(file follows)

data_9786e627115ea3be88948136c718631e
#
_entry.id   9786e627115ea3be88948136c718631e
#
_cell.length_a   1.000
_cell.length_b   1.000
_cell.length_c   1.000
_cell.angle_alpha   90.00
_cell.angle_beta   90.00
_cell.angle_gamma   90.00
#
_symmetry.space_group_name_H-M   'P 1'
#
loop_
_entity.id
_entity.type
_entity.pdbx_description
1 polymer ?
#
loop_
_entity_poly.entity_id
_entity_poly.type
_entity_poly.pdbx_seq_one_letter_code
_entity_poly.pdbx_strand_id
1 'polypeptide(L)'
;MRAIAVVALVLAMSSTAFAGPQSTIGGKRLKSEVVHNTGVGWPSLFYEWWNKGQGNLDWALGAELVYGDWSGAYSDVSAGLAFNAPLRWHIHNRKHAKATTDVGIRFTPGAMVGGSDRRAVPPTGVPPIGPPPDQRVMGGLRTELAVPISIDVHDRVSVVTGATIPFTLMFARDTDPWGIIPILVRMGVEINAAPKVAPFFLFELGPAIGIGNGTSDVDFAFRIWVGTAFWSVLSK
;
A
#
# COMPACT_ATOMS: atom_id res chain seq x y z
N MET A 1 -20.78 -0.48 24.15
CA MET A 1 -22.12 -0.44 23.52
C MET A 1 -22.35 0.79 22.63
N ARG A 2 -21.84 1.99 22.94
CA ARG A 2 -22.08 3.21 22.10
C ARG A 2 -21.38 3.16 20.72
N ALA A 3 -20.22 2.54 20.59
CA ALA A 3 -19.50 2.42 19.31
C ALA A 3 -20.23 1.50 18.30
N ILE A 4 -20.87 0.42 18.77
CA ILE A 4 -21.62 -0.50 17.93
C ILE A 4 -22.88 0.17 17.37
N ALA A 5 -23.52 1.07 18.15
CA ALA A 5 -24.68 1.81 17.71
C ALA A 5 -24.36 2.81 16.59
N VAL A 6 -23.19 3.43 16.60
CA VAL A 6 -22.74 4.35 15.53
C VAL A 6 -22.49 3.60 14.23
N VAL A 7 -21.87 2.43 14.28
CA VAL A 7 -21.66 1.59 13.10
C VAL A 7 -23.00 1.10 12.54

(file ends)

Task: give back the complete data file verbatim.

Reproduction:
data_9786e627115ea3be88948136c718631e
#
_entry.id   9786e627115ea3be88948136c718631e
#
_cell.length_a   1.000
_cell.length_b   1.000
_cell.length_c   1.000
_cell.angle_alpha   90.00
_cell.angle_beta   90.00
_cell.angle_gamma   90.00
#
_symmetry.space_group_name_H-M   'P 1'
#
loop_
_entity.id
_entity.type
_entity.pdbx_description
1 polymer ?
#
loop_
_entity_poly.entity_id
_entity_poly.type
_entity_poly.pdbx_seq_one_letter_code
_entity_poly.pdbx_strand_id
1 'polypeptide(L)'
;MRAIAVVALVLAMSSTAFAGPQSTIGGKRLKSEVVHNTGVGWPSLFYEWWNKGQGNLDWALGAELVYGDWSGAYSDVSAGLAFNAPLRWHIHNRKHAKATTDVGIRFTPGAMVGGSDRRAVPPTGVPPIGPPPDQRVMGGLRTELAVPISIDVHDRVSVVTGATIPFTLMFARDTDPWGIIPILVRMGVEINAAPKVAPFFLFELGPAIGIGNGTSDVDFAFRIWVGTAFWSVLSK
;
A
#
# COMPACT_ATOMS: atom_id res chain seq x y z
N MET A 1 -20.78 -0.48 24.15
CA MET A 1 -22.12 -0.44 23.52
C MET A 1 -22.35 0.79 22.63
N ARG A 2 -21.84 1.99 22.94
CA ARG A 2 -22.08 3.21 22.10
C ARG A 2 -21.38 3.16 20.72
N ALA A 3 -20.22 2.54 20.59
CA ALA A 3 -19.50 2.42 19.31
C ALA A 3 -20.23 1.50 18.30
N ILE A 4 -20.87 0.42 18.77
CA ILE A 4 -21.62 -0.50 17.93
C ILE A 4 -22.88 0.17 17.37
N ALA A 5 -23.52 1.07 18.15
CA ALA A 5 -24.68 1.81 17.71
C ALA A 5 -24.36 2.81 16.59
N VAL A 6 -23.19 3.43 16.60
CA VAL A 6 -22.74 4.35 15.53
C VAL A 6 -22.49 3.60 14.23
N VAL A 7 -21.87 2.43 14.28
CA VAL A 7 -21.66 1.59 13.10
C VAL A 7 -23.00 1.10 12.54